Concerns over air passenger rights after Calgary student TikTok gets nearly a million views

A TikTok video with a million views, a Calgary University student vents her frustrations about a canceled flight. Danina Falkenberg finds out more in this report.

By Danina Falkenberg

A Calgary university student’s TikTok video expressing frustration with a cancelled flight has nearly a million views, sparking air passenger rights concerns.

Jessica Quiring tells CityNews she loves to fly Flair Airlines. It’s cheap for the Mount Royal University student to get back home to Abbotsford.

But when she arrived for a recent departure from the Calgary airport, she discovered her flight was cancelled.

“I went on over to the airline counter and I saw a bunch of other frustrated and confused-looking passengers,” Quiring said.

She then vented her frustration in a TikTok video, which has about one million views.

In the process of figuring out what to do, the young student says she got in touch with a customer service representative and was told the next flight would be two days later.

“I turned around after begging and saying no there is laws that outline that you have to rebook me on another flight, that I have to have another ticket. Once they refused to, I ended up paying out of pocket,” Quiring said.

The flight was cancelled because of crew unavailability, an issue within the airline’s control, and guidelines need to be followed through the Air Passenger Protection Regulations.

“The airline is required to rebook the passenger on its own or partner flights within nine hours of the original departure,” said Gabor Lukacs, president of Airline Passenger Rights.

“If it is not possible then on a flight of any carrier it departs within 48 hours it has to be as soon as possible, so basically the next available flight.”

Quiring has since received a direct apology and reimbursement, but she says other passengers didn’t and she thinks that is the bigger problem.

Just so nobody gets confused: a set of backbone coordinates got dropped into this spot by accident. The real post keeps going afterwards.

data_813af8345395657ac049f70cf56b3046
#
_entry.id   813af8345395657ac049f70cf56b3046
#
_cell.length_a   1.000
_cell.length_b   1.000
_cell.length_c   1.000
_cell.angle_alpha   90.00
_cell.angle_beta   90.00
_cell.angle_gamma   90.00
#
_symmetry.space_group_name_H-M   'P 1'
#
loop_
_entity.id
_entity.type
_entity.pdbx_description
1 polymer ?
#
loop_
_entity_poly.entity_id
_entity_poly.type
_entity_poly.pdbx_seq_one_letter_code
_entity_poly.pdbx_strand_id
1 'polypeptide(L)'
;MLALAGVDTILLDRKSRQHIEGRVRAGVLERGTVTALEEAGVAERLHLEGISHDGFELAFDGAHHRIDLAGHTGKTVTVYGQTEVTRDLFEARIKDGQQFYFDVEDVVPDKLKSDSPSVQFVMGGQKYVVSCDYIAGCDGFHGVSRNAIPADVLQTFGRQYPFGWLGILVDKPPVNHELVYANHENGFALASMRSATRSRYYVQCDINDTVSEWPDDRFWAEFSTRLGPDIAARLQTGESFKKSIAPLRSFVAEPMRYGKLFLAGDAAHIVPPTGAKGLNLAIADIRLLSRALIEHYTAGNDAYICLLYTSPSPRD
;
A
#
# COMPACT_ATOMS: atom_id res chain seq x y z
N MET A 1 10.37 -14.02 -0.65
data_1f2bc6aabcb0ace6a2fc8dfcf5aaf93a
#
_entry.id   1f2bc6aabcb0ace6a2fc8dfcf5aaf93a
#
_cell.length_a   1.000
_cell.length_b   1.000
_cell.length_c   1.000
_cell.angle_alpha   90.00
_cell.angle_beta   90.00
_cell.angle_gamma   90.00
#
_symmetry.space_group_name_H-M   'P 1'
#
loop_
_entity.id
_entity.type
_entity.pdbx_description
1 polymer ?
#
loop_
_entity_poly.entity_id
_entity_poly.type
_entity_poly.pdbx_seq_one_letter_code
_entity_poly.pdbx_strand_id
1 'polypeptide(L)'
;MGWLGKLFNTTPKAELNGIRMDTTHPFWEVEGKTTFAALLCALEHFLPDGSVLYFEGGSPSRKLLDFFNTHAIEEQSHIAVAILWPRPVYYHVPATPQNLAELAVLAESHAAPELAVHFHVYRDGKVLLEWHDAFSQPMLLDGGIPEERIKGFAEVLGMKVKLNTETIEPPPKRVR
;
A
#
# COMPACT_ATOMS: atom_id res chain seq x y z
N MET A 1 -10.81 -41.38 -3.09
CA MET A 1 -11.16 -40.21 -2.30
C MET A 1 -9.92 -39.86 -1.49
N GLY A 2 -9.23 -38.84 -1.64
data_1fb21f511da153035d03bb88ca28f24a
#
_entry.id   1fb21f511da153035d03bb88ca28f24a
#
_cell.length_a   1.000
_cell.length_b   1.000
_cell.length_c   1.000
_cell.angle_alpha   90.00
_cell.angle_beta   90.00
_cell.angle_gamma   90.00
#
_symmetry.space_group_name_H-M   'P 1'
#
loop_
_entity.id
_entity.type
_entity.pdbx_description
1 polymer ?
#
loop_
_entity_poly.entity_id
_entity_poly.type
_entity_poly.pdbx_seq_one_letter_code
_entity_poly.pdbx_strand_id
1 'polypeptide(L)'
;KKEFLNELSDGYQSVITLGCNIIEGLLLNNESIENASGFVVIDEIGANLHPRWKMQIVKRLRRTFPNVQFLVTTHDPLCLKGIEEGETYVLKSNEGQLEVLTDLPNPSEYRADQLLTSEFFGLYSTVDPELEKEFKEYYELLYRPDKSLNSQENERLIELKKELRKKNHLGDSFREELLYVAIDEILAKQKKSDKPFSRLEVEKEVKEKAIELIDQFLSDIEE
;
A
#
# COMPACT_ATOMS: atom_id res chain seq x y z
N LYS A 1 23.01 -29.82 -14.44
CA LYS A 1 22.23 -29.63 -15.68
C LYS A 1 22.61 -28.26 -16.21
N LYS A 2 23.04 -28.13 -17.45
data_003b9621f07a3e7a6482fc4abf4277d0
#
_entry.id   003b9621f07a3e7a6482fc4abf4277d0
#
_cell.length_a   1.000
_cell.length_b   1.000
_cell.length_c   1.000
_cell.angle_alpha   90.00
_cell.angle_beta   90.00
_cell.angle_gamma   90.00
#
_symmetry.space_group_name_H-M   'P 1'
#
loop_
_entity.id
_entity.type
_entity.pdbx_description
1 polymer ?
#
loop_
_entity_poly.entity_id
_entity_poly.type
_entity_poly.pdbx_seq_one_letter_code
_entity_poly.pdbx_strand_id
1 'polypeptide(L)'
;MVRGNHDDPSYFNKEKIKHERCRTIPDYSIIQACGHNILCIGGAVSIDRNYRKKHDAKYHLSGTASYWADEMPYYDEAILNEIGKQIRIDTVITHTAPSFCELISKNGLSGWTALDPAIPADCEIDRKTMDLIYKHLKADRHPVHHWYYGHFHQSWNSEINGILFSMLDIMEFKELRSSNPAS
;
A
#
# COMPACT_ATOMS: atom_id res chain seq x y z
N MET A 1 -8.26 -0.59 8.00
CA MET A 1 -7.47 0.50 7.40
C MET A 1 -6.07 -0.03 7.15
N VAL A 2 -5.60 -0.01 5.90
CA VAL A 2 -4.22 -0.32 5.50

“There was a lack of representation at the airport, a lack of consistency across the messaging of how I got reimbursed for my ticket,” she said.

“There was some ladies that had to wait the two days, there was a guy from my university that got on the competitor’s flight for free.”

Flair Airlines sent a statement to CityNews in regard to Quiring’s flight, confirming her fund was processed on Feb. 18.

“All passengers on this flight were offered a re-accommodation onto a flair flight however, anyone who did not find that suitable was able to request an alternate carrier booking through the contact centre,” the statement reads.

“If they rebooked themselves, they may be entitled to reimbursement and can submit a claim through our disruption claim form on our site.”

Meanwhile, Lukacs wants to look at the overall problem of airlines not following air passenger protection regulations, he sees a lack of enforcement.

“Canadian transportation agency — the federal regulator — is the federal government, whose job it would be to actually enforce passenger rights and to issue hefty fines to Flair for breaking the law,” he said.

“Over the past two years flair was issued a little over $100,000 in fines for breaking passenger rights, which is, really, a very small amount.”

As for Quiring, she will still fly Flair Airlines, her next trip home is for easter, and she hopes the flight will go as planned since, aside from her most recent trip the flights, have gone well.

Top Stories

Top Stories

Most Watched Today